When FIRE criticizes institutions for assessing students based on their commitments to concepts such as “social justice,” one common question we hear is: what’s so wrong with that? Can’t everyone agree that social justice is a good thing?
The problem is that in academia, certain terms, including social justice, have become politically and ideologically loaded. Mark Bauerlein, a professor of English at Emory University, provides interesting insight into this phenomenon today on Inside Higher Ed. Bauerlein discusses how academics first propagated the notion that that language has “implicit meaning…much of it political or identity-oriented,” and yet are now falling back on the traditionally “conservative” notion that words should be taken at face value in order to defend themselves against charges of bias (such as the charge that it is inappropriate to judge people on their commitment to social justice.)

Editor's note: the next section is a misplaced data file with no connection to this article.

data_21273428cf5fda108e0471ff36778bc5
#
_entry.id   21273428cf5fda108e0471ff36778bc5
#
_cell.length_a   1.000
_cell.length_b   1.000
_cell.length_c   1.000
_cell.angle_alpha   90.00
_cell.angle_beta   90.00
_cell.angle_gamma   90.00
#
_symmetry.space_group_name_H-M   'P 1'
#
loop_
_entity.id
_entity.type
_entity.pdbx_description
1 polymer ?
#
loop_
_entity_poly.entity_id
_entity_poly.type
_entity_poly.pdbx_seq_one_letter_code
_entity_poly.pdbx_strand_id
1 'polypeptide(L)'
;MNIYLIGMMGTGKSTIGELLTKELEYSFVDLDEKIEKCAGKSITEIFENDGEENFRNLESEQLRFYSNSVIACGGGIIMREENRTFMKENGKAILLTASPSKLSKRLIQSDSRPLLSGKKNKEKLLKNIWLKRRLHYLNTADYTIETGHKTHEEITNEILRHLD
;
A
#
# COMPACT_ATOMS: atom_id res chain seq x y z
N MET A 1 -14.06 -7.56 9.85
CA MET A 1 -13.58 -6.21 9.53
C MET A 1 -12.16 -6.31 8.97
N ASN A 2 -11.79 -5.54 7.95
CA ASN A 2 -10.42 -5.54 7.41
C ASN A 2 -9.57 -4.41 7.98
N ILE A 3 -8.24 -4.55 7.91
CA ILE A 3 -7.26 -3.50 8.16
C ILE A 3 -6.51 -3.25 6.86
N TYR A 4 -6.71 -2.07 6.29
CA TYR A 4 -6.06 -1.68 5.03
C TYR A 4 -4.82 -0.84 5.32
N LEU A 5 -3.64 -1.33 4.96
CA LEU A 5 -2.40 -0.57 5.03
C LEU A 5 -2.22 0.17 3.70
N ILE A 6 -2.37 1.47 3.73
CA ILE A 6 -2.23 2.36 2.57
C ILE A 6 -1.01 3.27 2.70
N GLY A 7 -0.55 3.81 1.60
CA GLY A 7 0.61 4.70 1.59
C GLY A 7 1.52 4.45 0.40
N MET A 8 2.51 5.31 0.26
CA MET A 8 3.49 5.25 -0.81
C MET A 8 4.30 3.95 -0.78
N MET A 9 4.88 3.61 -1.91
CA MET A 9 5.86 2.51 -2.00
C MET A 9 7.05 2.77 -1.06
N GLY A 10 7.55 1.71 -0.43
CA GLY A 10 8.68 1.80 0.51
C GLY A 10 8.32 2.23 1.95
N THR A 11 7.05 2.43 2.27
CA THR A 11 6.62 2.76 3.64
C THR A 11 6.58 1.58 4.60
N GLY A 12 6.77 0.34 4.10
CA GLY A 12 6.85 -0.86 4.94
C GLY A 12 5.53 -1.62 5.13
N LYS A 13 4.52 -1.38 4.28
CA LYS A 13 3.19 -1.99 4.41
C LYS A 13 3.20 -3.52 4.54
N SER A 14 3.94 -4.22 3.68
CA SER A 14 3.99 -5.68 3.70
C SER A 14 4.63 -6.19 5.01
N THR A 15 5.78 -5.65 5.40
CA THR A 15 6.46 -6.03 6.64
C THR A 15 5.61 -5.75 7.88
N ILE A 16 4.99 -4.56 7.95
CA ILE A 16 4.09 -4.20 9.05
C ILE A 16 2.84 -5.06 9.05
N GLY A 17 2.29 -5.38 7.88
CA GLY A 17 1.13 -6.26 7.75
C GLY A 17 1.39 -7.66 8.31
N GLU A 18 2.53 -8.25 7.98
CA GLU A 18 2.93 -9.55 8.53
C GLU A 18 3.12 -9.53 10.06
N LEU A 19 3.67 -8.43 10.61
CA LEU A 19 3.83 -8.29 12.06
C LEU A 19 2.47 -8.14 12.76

Bauerlein also notes that academics tend to issue denials when charged with bias in their use of politically-charged language. Of these people, Bauerlein asks: “Have they lived so long and so closely to ‘social justice,’ ‘social change,’…and ‘gender equality’ that they do not recognize them as loaded terms? … By their own instruction, we should regard the widespread attention to race, gender, and social construction as emanating from a world view and signaling an ideological commitment.”
Those who do not see the danger inherent in judging people on the basis of their commitment to terms like “social justice” would do well to read Bauerlein’s thought-provoking article.